If you were able to look at mortgage lending in the mortgage lending industry almost 40 to 50 years ago, you weren’t really seeing a whole lot of people borrow on a 30-year amortization. It was often 5 years, 10 years, 15 years max. People thought back in the day, that 15 was a long time. So most people borrowed using five-year amortization, there was like 50% down.  It was characterized by a big downpayment. Short amortization gets paid off as soon as possible. It wasn’t until the 70s and 80s when some of these savings and loans established mints now, which are Fannie Mae and Freddie Mac, started to come up with securitizing mortgages and offering refinances making the amortization longer. Now, in some places in California, you got 40-year amortizations, which is insane to me. But here’s what I’m getting at. I just laid out all the ingredients to make a sandwich here. I’m gonna put the sandwich together. So if I were to explain this fact of the average person moving every 7 to 10 years or 7, 8 years, I would say. Most people like 90% of today’s lenders borrow on a 30-year amortization. If you look at a 30-year amortization chart, the vast majority of the interest that you pay happens where? The first 10 years, right? We call it the front-loaded interest zone. You don’t have to believe me, just go look at any mortgage calculation. You’ll notice that the bulk of the interest you do pay happens in 10 years, most people think it happens linearly, meaning they pay an equal amount of interest every year, which is not true, you actually pay a substantial amount of interest the first 5 to 10 years in any given mortgages. So try this, 7 to 10 years you move, the first 10 years you pay most mostly interest. What is the combination of that? Well, what it looks like is if you live in that you buy a house, you live in it, you’ve been paying mostly interest. In the seventh year, you decide to list your home, sell it, get another house, get a brand new mortgage, a brand new 30-year mortgage, guess what you just did? You made it to that critical point where you’re almost out of the interest heavy point on your mortgage. But now you cycled all the way back to the beginning where the vast majority of your new interest on your mortgage payment is now yet again, interest.

Brett Swarts:

It’s like playing Monopoly, and you just went all the way around, and you got Boardwalk and Park Place and you’re like sitting pretty good. All of a sudden, you’re like, you go to jail and you lose your houses that you have on there.

Sam Kwak:

So most people buy a home, get a mortgage, sit on it for seven years make their payments. They’ve been focusing a lot of money over for the interest and then they sell a home, get a new house start all over. They do this every 7 to 10 years. Now, if it isn’t that, if you’re lucky to be around the same place forever. What most people did the last few years, especially when the Fed dropped the rate down to zero. They went out and got a refinance loan. Now, if you look at the situation, most people have spent already three to five years paying down their mortgage. Then 2020 came, and we had a massive Refi boom. But the trap there also is if you do decide to refinance into another 30-year mortgage, you’re starting that process all over back to square one albite that you have a lower interest rate and a smaller payment. But you just push back. You know you’re in this that you’re in that first tenure of your mortgage amortization schedule all over again.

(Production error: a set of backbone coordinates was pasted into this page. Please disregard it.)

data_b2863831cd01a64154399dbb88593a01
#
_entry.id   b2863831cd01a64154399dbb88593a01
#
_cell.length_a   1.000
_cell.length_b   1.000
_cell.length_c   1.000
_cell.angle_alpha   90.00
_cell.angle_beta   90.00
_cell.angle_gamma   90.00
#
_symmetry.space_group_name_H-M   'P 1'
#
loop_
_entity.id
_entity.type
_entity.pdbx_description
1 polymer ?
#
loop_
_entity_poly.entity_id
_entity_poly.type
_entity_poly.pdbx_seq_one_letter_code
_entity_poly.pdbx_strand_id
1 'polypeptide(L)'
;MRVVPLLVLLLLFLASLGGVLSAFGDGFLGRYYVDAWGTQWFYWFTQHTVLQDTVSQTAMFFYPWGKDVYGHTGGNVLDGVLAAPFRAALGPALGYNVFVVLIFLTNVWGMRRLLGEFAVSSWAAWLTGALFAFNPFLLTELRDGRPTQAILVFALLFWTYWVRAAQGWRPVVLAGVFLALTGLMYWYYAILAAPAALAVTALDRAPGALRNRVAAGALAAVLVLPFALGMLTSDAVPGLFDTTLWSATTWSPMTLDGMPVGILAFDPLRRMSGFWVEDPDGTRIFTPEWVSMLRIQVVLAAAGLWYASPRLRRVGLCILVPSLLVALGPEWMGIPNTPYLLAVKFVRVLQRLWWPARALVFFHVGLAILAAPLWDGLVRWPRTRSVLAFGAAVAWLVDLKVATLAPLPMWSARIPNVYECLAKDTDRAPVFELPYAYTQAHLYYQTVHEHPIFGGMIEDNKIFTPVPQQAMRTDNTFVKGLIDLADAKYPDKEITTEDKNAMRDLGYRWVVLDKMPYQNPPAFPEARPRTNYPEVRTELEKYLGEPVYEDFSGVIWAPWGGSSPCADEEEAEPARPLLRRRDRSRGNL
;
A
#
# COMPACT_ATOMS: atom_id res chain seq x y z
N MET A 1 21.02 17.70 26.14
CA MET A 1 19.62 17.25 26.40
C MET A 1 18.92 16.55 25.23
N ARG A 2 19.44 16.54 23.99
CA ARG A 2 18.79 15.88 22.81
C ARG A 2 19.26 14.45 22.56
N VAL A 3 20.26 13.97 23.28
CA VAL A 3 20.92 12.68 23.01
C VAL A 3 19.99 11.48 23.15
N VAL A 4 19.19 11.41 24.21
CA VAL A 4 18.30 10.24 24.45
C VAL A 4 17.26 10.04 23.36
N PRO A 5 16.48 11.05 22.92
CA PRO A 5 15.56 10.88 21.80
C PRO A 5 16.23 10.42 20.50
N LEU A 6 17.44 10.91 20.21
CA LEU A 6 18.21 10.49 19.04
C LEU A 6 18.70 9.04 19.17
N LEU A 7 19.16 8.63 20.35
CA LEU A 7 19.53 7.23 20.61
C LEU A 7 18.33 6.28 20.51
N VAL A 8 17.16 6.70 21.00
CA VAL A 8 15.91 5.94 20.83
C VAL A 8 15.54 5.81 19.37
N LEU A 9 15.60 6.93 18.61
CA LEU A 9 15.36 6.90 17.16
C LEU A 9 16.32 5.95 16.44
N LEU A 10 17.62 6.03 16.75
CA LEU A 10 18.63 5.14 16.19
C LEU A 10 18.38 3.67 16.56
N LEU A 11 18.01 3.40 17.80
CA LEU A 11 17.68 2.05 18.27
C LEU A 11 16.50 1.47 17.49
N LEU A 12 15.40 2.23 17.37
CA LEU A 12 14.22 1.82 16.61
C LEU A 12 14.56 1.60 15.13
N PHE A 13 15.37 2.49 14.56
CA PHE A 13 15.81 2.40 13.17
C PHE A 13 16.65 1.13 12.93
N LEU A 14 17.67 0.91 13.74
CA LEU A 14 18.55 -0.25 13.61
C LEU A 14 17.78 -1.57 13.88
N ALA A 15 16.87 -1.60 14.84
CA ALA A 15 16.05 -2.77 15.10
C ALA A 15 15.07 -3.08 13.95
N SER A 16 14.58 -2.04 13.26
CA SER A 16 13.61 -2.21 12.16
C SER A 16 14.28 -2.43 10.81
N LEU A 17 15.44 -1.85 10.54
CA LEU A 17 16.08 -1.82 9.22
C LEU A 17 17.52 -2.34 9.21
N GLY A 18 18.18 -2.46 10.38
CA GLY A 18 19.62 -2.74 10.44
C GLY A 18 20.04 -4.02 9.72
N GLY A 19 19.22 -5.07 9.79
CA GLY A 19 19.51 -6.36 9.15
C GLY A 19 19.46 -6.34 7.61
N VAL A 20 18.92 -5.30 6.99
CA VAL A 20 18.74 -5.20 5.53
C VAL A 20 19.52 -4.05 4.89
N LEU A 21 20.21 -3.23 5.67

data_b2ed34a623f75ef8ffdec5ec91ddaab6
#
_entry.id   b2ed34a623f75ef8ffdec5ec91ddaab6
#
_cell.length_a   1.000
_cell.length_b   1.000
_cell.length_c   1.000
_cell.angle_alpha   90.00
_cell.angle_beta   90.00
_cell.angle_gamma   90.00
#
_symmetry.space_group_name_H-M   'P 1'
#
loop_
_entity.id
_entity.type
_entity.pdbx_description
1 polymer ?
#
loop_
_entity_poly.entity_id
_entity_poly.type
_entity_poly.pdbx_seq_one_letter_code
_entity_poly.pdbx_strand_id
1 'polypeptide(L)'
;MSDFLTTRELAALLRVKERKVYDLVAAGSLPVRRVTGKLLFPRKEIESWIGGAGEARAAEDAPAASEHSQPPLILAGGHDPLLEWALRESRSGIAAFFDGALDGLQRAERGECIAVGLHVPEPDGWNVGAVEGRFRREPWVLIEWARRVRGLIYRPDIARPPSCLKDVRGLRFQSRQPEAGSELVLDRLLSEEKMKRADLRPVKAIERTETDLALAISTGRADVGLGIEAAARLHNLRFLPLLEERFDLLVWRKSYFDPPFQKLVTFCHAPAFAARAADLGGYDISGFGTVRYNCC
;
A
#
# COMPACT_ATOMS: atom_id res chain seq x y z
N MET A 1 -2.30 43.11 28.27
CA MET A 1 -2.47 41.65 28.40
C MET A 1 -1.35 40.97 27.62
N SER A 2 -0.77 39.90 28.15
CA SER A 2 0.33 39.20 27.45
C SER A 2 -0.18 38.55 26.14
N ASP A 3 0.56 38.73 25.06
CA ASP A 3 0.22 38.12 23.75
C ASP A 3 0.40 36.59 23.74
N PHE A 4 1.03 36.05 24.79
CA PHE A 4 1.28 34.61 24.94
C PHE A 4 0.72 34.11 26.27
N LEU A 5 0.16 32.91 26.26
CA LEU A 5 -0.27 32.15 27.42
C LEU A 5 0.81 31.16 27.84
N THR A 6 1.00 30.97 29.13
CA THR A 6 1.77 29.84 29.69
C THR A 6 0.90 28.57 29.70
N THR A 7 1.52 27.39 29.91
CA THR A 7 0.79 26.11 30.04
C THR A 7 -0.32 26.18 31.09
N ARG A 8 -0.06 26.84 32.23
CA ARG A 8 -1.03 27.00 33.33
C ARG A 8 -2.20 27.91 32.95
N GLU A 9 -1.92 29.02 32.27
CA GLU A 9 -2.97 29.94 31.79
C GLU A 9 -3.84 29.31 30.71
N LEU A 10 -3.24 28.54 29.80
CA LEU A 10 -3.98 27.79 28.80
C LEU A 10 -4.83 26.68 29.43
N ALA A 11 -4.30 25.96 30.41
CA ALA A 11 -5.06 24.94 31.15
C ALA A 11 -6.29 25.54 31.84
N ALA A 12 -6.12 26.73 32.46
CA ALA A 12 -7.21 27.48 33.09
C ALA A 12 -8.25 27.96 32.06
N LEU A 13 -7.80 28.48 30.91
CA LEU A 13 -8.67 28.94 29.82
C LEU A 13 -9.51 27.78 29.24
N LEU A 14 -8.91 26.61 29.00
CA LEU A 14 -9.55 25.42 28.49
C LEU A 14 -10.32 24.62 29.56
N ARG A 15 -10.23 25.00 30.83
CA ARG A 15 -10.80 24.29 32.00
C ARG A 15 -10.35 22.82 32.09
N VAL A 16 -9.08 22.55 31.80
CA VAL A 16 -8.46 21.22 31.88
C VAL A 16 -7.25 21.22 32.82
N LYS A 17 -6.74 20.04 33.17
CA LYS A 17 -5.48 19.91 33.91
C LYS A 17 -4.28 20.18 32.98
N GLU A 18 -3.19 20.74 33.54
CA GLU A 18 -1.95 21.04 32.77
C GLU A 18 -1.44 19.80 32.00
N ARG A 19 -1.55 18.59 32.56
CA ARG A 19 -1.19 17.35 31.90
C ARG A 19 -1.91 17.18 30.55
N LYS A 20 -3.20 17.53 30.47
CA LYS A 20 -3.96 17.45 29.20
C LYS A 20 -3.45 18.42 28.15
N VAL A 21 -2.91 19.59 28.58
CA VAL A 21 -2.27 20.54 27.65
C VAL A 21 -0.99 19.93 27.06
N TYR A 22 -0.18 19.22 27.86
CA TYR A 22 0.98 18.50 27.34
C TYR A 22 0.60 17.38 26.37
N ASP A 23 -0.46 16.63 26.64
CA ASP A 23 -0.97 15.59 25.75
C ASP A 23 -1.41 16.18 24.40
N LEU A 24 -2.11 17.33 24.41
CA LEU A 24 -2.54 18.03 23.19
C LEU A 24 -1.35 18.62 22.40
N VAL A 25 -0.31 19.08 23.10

Brett Swarts:

If I hear, Sam, you said you got to understand what’s actually costing me so you define like really what’s happening here. Don’t be lured by what you think inflation is going to do for you or that your payment is just X, Y, or Z and it’s really you got a heavy interest.

 

Listen to the full episode here:

 

 

Watch the episode here:

 

 

Important Links:

 

 

About Sam Kwak

 

Avoid This Mortgage Interest Trap with Sam KwakSam Kwak grew up in poverty after arriving in the country as an illegal immigrant. As an adult, Sam drove Uber until he discovered real estate. Sam is now a serial entrepreneur, real estate investor, and certified credit counselor who assists people in making or saving money in real estate. Sam and his brother Daniel began their real estate business in 2015, quickly acquiring over 75 rental units in less than a year. During his real estate journey, he discovered a hidden strategy that allows homeowners to pay off their mortgages in as little as 5-7 years, saving them up to 70% on mortgage interest. He now assists people in repaying their mortgages and purchasing rental properties as an investment vehicle.

Sam and his brother currently run an online financial education company, along with a Youtube channel (The Kwak Brothers) that currently has around 200k subscribers.  

Sam Kwak has appeared on several podcasts, including Dropping Bombs with Brad Lea, Creative Real Estate Podcast, A Millennial’s Guide to Real Estate Investing, and others. He is also a co-author of 0 to 75 Units in 1 Year. Sam is the founder of Miotti Partners Capital and a keynote speaker at Real Estate Domination 2021.

 

 

Love the show? Subscribe, rate, review, and share!
Join the Capital Gains Tax Solutions Community today:

 

 

Share This